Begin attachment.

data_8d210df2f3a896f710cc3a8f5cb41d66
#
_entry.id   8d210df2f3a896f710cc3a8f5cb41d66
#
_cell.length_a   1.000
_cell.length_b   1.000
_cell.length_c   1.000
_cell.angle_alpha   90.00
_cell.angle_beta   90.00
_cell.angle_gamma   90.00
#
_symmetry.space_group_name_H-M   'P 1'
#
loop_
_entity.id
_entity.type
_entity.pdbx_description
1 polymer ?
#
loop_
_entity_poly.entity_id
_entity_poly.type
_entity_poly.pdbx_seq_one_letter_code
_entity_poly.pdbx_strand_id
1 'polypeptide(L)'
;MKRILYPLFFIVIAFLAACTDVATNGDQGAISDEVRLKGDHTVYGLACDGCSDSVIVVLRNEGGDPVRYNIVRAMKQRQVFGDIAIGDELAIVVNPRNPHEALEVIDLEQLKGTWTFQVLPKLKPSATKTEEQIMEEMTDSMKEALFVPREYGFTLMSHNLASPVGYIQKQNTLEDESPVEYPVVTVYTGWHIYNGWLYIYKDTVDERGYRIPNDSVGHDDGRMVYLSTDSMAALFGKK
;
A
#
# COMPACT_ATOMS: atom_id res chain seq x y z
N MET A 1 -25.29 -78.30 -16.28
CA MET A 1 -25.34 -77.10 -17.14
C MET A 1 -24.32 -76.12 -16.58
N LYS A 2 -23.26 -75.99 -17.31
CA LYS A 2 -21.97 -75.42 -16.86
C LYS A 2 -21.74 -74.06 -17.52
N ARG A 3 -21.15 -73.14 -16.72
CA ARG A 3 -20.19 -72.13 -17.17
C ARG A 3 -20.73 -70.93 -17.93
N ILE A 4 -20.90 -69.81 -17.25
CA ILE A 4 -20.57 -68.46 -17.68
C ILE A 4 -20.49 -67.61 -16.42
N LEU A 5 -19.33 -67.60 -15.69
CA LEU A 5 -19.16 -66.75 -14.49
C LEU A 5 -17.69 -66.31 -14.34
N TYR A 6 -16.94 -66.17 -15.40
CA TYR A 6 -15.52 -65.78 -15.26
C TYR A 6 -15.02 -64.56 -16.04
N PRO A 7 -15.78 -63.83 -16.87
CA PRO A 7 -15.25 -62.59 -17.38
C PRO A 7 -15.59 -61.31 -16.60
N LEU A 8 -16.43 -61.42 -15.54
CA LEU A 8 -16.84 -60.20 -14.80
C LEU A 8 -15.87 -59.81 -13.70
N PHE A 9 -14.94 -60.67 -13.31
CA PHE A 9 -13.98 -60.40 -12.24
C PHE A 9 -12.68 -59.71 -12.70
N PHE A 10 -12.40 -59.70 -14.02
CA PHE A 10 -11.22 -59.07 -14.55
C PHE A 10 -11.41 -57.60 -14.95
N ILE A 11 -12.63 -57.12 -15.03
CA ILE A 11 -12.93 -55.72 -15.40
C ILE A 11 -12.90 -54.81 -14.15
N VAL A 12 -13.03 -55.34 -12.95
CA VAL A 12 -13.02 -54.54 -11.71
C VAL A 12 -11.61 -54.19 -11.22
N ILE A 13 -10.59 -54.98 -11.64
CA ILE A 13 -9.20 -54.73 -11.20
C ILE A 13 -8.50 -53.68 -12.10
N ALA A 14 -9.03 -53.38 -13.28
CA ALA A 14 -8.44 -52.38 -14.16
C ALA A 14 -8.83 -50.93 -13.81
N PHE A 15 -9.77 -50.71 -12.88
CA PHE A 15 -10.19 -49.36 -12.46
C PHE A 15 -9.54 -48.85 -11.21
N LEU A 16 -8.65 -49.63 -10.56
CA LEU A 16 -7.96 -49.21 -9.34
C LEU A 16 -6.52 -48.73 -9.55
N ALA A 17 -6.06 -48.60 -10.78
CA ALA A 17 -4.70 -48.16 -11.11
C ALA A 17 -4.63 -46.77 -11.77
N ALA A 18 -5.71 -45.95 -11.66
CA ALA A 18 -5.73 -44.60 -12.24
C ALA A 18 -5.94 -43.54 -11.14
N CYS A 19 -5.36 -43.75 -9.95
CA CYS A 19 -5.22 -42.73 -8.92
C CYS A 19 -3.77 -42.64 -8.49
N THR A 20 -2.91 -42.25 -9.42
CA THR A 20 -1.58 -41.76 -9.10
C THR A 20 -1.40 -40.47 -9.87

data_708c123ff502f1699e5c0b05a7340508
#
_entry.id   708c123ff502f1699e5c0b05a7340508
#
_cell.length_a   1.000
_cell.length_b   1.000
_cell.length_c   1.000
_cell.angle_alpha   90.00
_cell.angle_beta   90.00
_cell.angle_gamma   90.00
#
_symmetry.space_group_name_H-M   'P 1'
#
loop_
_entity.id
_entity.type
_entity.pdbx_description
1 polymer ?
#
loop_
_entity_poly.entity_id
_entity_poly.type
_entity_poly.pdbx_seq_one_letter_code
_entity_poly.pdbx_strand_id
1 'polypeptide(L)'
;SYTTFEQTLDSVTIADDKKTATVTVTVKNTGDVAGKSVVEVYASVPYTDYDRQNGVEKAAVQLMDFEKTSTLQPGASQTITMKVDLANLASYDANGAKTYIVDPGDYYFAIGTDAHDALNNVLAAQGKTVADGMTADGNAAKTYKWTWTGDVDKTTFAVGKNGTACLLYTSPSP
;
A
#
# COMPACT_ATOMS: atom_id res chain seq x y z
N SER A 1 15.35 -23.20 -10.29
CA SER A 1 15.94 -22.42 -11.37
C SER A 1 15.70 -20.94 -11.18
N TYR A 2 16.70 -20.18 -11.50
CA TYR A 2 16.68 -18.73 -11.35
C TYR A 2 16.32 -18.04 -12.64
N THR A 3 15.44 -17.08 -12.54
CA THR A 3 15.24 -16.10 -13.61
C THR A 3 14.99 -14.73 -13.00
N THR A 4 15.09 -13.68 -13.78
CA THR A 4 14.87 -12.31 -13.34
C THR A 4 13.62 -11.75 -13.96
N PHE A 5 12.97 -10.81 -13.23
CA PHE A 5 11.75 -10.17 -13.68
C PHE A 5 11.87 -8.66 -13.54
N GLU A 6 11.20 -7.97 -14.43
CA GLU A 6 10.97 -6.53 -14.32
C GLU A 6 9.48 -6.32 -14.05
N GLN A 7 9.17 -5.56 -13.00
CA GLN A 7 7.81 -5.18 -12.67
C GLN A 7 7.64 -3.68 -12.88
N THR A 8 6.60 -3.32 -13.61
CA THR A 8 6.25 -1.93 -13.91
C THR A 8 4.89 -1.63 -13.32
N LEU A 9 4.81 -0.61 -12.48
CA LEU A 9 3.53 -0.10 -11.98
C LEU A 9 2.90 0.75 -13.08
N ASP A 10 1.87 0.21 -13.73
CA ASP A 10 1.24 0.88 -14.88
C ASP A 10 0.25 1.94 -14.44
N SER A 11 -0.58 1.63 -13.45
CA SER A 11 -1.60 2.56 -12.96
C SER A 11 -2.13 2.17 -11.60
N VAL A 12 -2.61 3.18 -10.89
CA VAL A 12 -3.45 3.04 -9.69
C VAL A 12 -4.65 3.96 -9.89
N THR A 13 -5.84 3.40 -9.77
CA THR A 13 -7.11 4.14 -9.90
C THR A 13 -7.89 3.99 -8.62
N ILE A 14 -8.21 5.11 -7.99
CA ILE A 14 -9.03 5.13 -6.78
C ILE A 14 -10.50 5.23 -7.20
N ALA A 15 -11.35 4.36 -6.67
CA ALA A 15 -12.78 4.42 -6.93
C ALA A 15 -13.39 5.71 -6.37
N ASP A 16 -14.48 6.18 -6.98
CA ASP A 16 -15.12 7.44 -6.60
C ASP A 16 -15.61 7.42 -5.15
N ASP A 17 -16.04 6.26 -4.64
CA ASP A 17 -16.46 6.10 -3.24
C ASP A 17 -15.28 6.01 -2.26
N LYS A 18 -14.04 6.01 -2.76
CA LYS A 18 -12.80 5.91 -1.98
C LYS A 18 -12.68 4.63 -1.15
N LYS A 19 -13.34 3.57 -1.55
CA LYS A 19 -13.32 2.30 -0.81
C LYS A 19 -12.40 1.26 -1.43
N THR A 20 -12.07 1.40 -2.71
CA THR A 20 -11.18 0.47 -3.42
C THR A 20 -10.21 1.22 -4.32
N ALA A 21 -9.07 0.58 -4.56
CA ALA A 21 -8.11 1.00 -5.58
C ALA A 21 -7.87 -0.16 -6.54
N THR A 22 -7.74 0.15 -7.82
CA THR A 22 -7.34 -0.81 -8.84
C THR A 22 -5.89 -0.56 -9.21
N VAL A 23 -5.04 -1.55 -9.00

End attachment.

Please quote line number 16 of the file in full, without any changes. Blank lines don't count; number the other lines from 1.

_entity.type